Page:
What makes teams resilient

The six factors of team resilience

We need strong teams! Teams that are capable of surviving crises. Team resilience can make this possible. But what lies behind this concept? Find out more about the 6 factors of team resilience and the persolog Team Resilience Model.

When you start delving into a new topic, it is important to first familiarize yourself with the definitions of key terms. This is how clarity about what you are writing or talking about is achieved. Therefore, at the beginning, we would like to provide you with an insight into the definition of team resilience: Team resilience refers to a team's ability to maintain its performance under difficult conditions and to cope well with challenging situations without impairment (Kainzbauer & Brandhuber, 2015, p. 4).

In other words: A team is able to deliver its performance and successfully overcome crises, pressure, changes, or setbacks. Despite stressful circumstances, a resilient team remains productive and acquires additional competencies to better handle stressors. Similar to an individual, a team's resilience is a dynamic, active process that can also be initiated preventively (cf. Huber 2019, p. 23f). Therefore, team resilience can be increased even before a challenge arises. Resilience is something that can be learned and shaped by a team.

The answer lies in six essential resilience factors of a team: significance, psychological safety, clarity & structure, team efficacy, action & solution orientation, and team learning. When a team works on building and developing these factors, it takes a decisive step toward realizing its full potential and successfully preparing itself against crises. In this article, you will learn exactly how a team can achieve that.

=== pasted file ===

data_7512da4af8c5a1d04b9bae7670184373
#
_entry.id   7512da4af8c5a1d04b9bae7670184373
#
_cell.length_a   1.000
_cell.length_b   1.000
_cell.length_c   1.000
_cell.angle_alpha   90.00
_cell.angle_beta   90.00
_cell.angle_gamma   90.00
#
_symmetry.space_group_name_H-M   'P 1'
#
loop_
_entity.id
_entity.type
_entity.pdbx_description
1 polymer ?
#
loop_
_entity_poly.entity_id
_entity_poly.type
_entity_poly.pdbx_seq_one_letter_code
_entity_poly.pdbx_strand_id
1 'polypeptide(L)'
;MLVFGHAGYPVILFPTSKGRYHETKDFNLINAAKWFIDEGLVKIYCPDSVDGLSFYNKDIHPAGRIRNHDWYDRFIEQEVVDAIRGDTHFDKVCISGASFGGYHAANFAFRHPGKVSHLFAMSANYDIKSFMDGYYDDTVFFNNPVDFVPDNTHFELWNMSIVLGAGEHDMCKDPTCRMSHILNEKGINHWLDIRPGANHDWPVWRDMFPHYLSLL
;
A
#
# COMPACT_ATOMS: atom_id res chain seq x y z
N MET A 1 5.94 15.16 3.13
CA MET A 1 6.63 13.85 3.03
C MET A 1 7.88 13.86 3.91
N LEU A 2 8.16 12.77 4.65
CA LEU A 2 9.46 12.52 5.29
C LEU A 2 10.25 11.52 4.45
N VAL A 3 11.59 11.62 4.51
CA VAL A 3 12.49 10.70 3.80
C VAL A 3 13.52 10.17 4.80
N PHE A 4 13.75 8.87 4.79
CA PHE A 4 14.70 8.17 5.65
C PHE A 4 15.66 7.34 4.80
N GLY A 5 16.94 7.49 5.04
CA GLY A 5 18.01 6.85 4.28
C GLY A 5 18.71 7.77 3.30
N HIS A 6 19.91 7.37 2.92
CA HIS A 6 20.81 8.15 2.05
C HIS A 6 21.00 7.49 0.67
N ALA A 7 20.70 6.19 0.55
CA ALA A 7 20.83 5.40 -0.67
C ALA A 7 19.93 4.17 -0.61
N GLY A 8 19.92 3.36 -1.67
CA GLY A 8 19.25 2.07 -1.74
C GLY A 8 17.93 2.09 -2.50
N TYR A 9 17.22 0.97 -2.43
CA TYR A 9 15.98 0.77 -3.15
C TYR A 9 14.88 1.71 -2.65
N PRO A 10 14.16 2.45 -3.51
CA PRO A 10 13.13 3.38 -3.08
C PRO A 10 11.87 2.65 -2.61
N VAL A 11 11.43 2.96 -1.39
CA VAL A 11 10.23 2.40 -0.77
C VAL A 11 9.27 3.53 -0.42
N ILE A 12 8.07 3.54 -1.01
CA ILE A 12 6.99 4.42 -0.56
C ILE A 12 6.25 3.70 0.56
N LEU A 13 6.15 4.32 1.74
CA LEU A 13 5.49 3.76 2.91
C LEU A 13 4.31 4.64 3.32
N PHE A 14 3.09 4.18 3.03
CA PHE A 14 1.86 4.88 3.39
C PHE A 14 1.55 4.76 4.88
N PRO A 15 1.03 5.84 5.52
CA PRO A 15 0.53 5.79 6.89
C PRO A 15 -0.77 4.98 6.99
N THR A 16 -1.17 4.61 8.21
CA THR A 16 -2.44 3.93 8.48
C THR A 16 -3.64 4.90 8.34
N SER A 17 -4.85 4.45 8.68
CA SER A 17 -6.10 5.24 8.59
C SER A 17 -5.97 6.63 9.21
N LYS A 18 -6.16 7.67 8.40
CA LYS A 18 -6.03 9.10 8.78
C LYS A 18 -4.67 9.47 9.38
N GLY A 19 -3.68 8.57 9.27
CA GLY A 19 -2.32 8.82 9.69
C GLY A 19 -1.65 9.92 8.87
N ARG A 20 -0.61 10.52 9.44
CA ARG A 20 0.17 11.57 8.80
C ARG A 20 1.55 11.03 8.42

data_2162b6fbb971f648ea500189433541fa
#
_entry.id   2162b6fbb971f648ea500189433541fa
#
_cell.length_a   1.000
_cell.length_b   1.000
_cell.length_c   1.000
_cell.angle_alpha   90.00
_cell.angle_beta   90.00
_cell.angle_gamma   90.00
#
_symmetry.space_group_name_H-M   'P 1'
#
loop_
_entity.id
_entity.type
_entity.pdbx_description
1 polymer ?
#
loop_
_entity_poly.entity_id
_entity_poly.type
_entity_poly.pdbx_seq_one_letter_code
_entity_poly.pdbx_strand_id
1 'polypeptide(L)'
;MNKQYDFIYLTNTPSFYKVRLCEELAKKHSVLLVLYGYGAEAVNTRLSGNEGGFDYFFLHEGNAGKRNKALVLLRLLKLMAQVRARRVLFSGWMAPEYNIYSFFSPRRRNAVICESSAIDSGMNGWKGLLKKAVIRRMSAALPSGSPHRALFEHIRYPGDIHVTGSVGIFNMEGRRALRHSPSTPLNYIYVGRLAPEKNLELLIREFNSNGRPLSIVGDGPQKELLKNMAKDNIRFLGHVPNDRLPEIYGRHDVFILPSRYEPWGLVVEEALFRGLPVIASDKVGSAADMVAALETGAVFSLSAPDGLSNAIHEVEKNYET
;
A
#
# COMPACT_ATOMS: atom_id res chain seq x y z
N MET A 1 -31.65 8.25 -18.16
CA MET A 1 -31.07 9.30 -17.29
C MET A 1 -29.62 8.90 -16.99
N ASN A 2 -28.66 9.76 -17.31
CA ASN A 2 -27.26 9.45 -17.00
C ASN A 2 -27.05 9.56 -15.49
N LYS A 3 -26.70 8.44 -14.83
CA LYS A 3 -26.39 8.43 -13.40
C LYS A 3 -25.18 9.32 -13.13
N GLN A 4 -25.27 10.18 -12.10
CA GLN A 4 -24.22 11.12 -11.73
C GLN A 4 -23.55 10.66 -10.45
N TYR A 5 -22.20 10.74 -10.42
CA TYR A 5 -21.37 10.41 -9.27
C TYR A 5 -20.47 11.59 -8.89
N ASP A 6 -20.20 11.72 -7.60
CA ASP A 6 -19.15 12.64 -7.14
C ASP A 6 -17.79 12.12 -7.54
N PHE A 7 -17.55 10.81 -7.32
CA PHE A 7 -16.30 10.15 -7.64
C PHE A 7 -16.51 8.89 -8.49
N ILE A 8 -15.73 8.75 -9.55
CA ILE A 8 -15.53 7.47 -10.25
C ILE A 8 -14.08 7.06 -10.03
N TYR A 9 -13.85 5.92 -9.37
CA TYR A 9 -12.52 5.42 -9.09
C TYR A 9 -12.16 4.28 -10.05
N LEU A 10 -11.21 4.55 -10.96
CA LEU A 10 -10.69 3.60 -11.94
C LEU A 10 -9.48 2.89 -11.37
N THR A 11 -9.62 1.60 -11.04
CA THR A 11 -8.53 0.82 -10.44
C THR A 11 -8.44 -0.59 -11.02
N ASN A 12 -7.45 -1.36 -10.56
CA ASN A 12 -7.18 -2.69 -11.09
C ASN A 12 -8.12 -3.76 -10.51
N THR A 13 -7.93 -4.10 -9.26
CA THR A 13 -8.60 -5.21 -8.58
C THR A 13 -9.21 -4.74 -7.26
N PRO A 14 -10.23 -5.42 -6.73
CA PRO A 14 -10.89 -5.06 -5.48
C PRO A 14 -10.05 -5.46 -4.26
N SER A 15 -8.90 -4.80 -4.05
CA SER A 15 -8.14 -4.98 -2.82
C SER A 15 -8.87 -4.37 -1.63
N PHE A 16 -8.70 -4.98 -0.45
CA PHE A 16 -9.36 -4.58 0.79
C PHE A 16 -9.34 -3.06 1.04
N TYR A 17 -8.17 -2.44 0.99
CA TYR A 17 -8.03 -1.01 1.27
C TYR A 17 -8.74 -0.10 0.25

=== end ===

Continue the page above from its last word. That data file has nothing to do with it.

One might assume that team resilience is achieved by investing in the resilience of each individual member. This can certainly contribute to a more resilient team. However, a group of resilient individuals does not necessarily constitute a resilient team. The resilience of a team arises from routines that the team collectively develops to deal with challenging situations.

Just like personal and organizational resilience, team resilience consists of not just one factor, but many different facets that contribute to a team's ability to navigate through crises and challenges. So, what specific prerequisites must a team bring? Here you will learn more about the factors:

With the factor of meaningfulness, the focus is on providing orientation and creating clarity. Does the team know why it exists? Does each individual understand the added value of their own work and that of the team?

A study by Tatjana Schnell (2018) has shown that four components play a role in making work meaningful:

  • Coherence - this means that the content tasks align with the skills and circumstances, allowing individuals to contribute their strengths.
  • Significance - this means that the contribution made is taken seriously and acknowledged.
  • Orientation - this means that the company's direction aligns with one's own values.
  • Belongingness - this means that individuals can identify with the company and feel part of something greater.

These components can be applied to teams and their collective work. Values provide long-term orientation for a team, clarifying its purpose and what it aims to achieve. To ensure that the team recognizes progress and perceives it as success, goals are necessary. These can be milestones on the path to a vision. Through individual and clearly formulated goals, each team member knows what they can contribute to achieving the goals and what the team expects from them.